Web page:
For people who engage in high-risk activities (such as unprotected sex, or injecting drugs), regular HIV testing is recommended at least once a year and, ideally, every 3 to 6 months in particularly high-risk cases.
For most people who are at low risk of contracting HIV, regular testing is not required, but is recommended before sleeping with a new sexual partner.
It’s important to understand that no HIV test can accurately detect HIV immediately after exposure.
This is because the body takes a while until it starts producing enough anti-HIV antibodies (which the tests typically screen for) after the moment of the infection. This timeframe is known as the “window” period, and reliable results are not possible during it.
The “window” period varies from person to person, and can last anywhere from 10 days to 3 months. Its duration depends on the body’s immune response.
During the “window” period, a person may test HIV-negative even if they are infected; they can also transmit the virus to others.
Certain types of tests are able to get accurate results sooner than others:
If using a sophisticated testing process called Nucleic Acid Amplification Testing (NAT), lab tests can detect infection as early as 10 to 33 days after exposure.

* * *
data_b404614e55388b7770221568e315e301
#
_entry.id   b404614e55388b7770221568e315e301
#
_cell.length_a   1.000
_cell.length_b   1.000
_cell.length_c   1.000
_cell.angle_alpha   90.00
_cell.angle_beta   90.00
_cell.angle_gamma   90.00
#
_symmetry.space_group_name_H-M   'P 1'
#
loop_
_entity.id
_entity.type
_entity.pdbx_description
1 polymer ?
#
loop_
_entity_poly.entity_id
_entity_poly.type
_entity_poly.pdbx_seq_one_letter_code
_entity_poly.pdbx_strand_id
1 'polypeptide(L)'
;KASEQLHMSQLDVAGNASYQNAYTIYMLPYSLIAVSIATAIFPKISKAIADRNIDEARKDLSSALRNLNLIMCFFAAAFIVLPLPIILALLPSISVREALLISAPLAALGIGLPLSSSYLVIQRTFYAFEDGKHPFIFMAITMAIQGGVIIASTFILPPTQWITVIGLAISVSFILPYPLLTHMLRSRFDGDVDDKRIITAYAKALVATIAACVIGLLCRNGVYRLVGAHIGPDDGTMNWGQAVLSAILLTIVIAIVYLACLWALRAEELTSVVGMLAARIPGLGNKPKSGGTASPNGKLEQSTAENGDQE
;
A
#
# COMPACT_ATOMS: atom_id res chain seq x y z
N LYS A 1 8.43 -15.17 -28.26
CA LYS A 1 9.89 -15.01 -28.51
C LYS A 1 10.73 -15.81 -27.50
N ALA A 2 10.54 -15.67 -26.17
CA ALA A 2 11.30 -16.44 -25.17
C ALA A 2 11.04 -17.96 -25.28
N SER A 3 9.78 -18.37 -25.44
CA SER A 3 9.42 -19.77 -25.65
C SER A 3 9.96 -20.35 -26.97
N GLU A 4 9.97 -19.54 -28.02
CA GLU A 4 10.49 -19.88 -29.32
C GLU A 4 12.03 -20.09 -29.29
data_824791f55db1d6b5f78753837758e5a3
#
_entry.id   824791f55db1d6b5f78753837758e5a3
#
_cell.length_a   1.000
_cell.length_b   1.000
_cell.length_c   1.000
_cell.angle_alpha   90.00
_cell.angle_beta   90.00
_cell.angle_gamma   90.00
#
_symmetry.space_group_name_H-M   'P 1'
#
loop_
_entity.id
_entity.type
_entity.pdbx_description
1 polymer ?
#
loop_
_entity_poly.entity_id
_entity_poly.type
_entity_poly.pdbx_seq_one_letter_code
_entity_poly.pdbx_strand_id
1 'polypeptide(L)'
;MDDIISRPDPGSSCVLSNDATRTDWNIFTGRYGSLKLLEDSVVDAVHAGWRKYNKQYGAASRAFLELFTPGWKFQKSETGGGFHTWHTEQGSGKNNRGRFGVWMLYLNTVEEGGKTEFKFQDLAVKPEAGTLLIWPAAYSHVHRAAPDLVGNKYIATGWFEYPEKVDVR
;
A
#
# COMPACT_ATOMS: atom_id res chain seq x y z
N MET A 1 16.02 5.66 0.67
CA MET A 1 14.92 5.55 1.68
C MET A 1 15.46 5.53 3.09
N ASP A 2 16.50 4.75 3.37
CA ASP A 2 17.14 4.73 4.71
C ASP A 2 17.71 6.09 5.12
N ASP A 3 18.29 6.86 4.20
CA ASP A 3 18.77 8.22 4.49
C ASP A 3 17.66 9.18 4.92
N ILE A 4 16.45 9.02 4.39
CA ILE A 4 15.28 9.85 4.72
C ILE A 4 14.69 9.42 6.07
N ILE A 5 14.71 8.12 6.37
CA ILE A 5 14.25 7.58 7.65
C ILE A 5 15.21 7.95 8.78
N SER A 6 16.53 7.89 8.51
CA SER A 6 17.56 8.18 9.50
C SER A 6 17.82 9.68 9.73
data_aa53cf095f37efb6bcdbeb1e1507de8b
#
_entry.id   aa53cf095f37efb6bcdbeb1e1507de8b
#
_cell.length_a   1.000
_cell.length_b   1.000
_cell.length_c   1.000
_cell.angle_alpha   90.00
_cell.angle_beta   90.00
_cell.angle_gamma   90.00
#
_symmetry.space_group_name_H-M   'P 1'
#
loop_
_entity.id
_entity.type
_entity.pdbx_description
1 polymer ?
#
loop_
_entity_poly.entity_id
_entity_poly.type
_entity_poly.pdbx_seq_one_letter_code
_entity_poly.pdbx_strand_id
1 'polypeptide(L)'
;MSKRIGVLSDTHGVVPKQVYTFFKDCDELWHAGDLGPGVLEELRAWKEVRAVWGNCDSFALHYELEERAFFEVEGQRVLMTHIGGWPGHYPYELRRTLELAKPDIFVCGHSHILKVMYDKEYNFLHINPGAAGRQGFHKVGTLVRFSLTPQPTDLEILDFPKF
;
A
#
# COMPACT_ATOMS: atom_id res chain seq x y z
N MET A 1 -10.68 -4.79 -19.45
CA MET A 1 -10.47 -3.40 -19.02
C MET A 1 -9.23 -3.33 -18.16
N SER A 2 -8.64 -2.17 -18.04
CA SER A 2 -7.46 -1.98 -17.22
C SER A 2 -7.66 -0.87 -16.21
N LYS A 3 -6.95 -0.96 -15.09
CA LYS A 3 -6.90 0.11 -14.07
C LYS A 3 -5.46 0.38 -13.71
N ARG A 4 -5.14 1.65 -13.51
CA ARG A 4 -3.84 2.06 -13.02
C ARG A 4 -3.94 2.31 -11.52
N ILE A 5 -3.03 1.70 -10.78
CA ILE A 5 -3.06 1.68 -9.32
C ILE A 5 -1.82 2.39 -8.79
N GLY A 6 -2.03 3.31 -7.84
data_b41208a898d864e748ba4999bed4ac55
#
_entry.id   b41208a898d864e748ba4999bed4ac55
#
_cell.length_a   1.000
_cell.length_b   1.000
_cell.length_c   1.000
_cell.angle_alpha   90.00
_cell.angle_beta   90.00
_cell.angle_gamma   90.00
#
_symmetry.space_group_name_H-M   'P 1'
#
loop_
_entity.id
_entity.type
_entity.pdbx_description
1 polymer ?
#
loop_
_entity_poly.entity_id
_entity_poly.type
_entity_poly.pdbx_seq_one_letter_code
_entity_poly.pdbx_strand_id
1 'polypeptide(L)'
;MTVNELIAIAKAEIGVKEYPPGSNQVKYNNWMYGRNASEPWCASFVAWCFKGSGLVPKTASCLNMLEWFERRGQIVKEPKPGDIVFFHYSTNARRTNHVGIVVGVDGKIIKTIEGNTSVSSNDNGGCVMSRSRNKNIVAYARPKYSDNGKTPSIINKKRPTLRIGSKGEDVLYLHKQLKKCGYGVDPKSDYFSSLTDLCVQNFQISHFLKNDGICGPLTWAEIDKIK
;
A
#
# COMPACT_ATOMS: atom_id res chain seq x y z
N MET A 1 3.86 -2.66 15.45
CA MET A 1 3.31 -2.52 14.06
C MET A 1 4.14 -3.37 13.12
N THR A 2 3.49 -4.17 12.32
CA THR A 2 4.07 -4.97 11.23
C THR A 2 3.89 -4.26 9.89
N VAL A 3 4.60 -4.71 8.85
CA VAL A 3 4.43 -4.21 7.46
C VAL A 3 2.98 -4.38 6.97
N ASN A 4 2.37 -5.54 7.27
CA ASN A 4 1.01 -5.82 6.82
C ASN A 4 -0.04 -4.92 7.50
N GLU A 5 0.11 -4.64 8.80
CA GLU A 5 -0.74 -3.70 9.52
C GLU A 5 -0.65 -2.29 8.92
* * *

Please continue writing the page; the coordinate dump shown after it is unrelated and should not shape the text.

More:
Antigen/antibody tests performed on blood from a vein can usually detect HIV infection 18 to 45 days after an exposure.
However, note that laboratory analysis of HIV tests typically requires several days to process.
Antigen/antibody tests done with blood from a finger prick can take anywhere from 18 to 90 days after exposure to detect HIV, and the most commonly available antibody tests can take 23 to 90 days to detect HIV infection. For reliable results, at-home testing is recommended only after 90 days since exposure.
At-home tests are typically rapid, taking only 15-30 minutes to return results.
NOTE: Transmission may be more likely during the window period because there are higher levels of the virus in the infected person’s body. For this reason, anyone suspecting of having contracted HIV is advised to abstain from unprotected sexual intercourse until at least one test provides a negative result after a minimum of 3 months.
If transmission is suspected within 72 hours (ideally within 24 hours) after risky sexual intercourse, a combination of HIV drugs known as Post-Exposure Prophylaxis (PEP) may be taken to attempt to prevent the virus from taking hold. The person suspecting infection must visit their physician as soon as possible during this timeframe to begin PEP therapy.
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